Why Bank of Nova Scotia Might Be a Perfect Fit for Your Portfolio

Bank of Nova Scotia (TSX:BNS)(NYSE:BNS) not only offers investors growth and dividend income opportunities, but it’s also investing heavily for the future.

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The importance of selecting the right stock for your portfolio is something many investors struggle with as there are countless options that try to cater to all needs. For investors seeking a single company that can provide both dividends and growth, the options are hard to come by and, more often than not, the stock that is selected will only favour either dividends or growth.

Bank of Nova Scotia (TSX:BNS)(NYSE:BNS) is one company that comes to the top of my mind when pondering dividend and growth options. Here’s a few reasons why Bank of Nova Scotia might just be a great fit for your portfolio.

It’s diversified

The company operates a traditional banking segment for both individual and business clients with operations in over 55 countries. Despite this huge footprint, the company has placed a special interest on countries that are part of the Pacific Alliance–specifically Chile, Columbia, Mexico, and Peru.

The Pacific Alliance is meant to reduce trade barriers, the need for travel visas, and establishes joint embassies. By targeting a stronger presence in these regions, Bank of Nova Scotia essentially creates a single mega-market to offer services in. And it has paid off considerably.

In the most recent quarter, the international banking sector reported that net income is up by 21% year over year. Loans saw an increase of 19%, as did deposits by 27% year over year.

One of the strengths of Bank of Nova Scotia’s international model is that a weakness in one market, say, here at home as a result of the crunch in the oil sector, can be offset by the significant increases in another market, such as the recent performances of Bank of Nova Scotia’s Pacific Alliance locations.

Bank of Nova Scotia continues to post favourable results

In the most recent quarter, Bank of Nova Scotia posted a net income of $1.8 billion. This represents a 2% decrease over the prior quarter, but is an increase of 5% when viewed on a year-over-year basis.

The same can be aside about diluted earnings per share, which came in at $1.43 for the quarter, down 1% over the prior quarter but up 6% year over year. Revenues came in at $6.5 billion, a 5% increase over the prior quarter, and an impressive 9% increase year over year.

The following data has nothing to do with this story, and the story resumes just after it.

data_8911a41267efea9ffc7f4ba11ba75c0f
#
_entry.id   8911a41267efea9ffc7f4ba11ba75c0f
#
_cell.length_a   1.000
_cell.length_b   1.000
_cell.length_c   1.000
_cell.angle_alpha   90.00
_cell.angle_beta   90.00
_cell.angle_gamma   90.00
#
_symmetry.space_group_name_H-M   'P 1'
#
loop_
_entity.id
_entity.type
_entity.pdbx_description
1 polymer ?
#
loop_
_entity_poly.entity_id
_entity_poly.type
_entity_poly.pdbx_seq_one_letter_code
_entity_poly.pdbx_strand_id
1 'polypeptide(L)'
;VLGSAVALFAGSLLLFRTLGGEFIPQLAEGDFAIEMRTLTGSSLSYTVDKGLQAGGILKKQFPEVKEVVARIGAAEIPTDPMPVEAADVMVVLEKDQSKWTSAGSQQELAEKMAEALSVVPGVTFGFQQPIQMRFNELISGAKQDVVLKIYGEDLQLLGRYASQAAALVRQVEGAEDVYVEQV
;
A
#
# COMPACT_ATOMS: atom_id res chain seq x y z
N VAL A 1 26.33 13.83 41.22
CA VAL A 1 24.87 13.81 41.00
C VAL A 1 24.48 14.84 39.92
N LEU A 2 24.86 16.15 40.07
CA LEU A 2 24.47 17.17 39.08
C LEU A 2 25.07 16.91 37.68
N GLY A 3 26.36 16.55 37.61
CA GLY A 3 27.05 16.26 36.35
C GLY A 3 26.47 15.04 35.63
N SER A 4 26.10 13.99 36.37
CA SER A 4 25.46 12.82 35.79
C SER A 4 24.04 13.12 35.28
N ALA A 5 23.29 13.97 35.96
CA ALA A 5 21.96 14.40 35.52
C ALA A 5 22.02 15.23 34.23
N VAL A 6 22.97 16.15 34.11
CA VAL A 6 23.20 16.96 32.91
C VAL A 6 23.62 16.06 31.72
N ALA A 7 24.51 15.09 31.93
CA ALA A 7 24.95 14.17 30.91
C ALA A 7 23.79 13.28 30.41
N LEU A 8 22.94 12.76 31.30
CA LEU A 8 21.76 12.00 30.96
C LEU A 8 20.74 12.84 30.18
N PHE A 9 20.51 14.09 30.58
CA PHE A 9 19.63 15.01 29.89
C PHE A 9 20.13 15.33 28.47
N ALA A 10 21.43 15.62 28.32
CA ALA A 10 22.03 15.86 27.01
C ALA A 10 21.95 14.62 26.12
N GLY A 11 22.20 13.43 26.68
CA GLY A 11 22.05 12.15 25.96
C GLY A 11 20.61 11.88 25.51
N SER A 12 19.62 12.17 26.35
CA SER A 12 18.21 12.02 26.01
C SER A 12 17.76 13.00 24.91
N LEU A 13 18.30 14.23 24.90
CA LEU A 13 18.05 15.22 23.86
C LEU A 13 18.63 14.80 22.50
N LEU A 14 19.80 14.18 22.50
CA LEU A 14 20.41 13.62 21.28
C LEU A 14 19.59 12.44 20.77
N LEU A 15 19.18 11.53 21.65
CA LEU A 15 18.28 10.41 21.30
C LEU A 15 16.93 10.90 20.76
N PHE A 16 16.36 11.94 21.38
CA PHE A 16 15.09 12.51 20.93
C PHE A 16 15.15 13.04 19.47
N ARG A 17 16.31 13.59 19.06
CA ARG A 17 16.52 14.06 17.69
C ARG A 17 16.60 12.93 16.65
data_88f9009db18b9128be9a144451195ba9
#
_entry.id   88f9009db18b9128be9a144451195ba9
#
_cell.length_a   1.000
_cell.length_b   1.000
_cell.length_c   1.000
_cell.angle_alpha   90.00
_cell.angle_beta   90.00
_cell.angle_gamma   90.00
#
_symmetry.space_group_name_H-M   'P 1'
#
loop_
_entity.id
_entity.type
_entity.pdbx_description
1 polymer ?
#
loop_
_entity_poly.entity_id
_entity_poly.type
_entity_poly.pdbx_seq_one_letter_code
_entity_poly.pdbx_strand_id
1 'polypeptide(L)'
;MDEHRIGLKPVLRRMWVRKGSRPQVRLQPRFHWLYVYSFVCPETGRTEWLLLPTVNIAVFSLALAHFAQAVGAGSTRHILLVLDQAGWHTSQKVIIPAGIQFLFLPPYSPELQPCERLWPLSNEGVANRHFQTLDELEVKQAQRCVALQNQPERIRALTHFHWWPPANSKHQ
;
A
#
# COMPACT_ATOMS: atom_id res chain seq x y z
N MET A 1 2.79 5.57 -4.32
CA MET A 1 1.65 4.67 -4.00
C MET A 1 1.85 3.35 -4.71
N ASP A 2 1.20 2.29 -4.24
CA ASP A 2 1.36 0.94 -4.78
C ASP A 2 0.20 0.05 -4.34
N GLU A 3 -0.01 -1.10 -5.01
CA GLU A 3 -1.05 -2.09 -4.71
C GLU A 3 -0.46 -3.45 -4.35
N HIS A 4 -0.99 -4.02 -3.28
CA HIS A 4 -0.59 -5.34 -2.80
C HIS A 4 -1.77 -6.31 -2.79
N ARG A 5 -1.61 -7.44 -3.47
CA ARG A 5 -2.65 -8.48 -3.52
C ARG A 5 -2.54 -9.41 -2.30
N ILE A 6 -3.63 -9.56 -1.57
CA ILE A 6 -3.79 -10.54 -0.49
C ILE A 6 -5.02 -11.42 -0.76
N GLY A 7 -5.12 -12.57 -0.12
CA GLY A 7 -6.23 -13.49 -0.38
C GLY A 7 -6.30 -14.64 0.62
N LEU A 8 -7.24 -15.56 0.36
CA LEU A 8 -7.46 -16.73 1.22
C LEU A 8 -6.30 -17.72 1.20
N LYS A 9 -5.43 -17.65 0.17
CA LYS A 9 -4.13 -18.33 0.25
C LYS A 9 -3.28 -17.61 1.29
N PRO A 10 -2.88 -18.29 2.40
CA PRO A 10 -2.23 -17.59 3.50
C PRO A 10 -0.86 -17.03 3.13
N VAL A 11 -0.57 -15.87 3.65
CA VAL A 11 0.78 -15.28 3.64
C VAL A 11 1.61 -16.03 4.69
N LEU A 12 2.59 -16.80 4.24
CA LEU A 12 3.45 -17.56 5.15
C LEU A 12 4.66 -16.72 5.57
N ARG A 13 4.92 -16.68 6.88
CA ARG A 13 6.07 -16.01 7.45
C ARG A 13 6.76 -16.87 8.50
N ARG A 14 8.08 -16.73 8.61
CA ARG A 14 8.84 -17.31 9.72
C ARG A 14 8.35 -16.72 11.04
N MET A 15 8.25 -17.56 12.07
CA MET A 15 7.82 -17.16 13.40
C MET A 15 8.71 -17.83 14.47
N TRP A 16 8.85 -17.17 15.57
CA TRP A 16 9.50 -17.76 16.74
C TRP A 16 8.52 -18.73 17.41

The company noted that the positive results are the result of growth in the business segments as well as the impact of both foreign exchange translations and acquisitions. Higher banking fees and revenues associated with wealth management and insurance revenues also played a part.

Bank of Nova Scotia is investing in the future and in shareholder value

As impressive as those results are, Bank of Nova Scotia is seeking new revenue streams and savings where possible. At the recent annual meeting of shareholders, the bank told shareholders that it was going to be working on a comprehensive agenda to adjust for the future.

These changes include a new core banking platform–which is already being installed in the company’s Mexican subsidiary and slated to be introduced to Canada shortly–and significant updates to on-boarding processes for mortgages, credit cards, and other products to better leverage technology.

On the dividend side, Bank of Nova Scotia currently pays a dividend of $0.72 per quarter, giving it a yield of 4.43%. The stock currently trades at $54.04 and is up over 23% in the past three months and by over 16% year-to-date, making it not only a great dividend stock, but a viable growth stock, too.

In my opinion, Bank of Nova Scotia remains a great option for those investors looking for both growth and dividends. The company is well diversified and has the results and plans for the future to ensure that shareholders will continue to be pleased.

This article represents the opinion of the writer, who may disagree with the “official” recommendation position of a Motley Fool premium service or advisor. We’re Motley! Questioning an investing thesis — even one of our own — helps us all think critically about investing and make decisions that help us become smarter, happier, and richer, so we sometimes publish articles that may not be in line with recommendations, rankings or other content.

Fool contributor Demetris Afxentiou has no position in any stocks mentioned.

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